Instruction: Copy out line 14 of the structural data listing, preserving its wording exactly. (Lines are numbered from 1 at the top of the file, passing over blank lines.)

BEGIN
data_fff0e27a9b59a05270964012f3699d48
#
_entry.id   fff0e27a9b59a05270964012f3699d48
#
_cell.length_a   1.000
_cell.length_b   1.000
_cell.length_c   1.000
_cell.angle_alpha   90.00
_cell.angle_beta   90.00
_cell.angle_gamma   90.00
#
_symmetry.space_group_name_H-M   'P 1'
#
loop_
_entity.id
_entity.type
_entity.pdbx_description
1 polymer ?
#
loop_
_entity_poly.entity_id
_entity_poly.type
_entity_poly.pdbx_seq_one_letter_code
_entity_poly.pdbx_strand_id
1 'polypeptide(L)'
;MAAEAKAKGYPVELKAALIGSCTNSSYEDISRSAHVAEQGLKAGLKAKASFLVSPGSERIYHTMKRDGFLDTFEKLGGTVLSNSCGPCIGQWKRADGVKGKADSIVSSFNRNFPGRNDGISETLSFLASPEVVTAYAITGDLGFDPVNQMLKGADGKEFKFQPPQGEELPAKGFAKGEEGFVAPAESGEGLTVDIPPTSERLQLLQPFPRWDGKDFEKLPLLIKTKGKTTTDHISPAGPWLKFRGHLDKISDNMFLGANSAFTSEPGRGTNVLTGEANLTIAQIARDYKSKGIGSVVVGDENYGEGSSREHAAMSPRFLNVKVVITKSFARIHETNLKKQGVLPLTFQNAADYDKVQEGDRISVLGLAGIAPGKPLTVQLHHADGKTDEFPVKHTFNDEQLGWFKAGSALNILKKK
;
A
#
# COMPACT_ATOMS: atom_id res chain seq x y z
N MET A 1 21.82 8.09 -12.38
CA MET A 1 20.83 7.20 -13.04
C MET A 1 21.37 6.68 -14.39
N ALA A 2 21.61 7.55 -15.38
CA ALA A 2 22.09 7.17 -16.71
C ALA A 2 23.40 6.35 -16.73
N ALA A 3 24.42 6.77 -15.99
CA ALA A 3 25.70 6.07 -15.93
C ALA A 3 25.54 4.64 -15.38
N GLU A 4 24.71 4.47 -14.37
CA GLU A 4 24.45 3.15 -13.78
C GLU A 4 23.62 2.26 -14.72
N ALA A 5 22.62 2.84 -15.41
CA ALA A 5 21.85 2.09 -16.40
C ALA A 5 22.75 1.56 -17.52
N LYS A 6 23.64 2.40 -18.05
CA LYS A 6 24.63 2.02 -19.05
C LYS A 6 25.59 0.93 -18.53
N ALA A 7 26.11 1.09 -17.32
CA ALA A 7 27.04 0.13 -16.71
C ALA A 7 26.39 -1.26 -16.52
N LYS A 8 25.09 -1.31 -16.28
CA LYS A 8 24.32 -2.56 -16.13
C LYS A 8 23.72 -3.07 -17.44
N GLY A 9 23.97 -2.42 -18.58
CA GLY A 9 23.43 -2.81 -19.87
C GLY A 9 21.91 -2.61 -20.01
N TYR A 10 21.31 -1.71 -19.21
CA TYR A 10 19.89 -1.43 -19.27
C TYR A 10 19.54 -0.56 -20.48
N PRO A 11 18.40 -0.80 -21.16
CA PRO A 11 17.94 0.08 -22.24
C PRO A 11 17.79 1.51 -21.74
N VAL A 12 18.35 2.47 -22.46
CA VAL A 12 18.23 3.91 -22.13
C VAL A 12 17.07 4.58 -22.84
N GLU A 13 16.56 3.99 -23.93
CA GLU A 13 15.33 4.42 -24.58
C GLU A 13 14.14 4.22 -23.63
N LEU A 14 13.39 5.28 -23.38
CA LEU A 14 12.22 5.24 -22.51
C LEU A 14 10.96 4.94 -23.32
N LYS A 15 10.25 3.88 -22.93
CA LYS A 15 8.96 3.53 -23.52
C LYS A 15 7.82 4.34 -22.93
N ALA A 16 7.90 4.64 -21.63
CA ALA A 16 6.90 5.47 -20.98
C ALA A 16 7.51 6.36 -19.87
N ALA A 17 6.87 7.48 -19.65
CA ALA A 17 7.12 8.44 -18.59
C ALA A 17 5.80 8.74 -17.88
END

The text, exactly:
loop_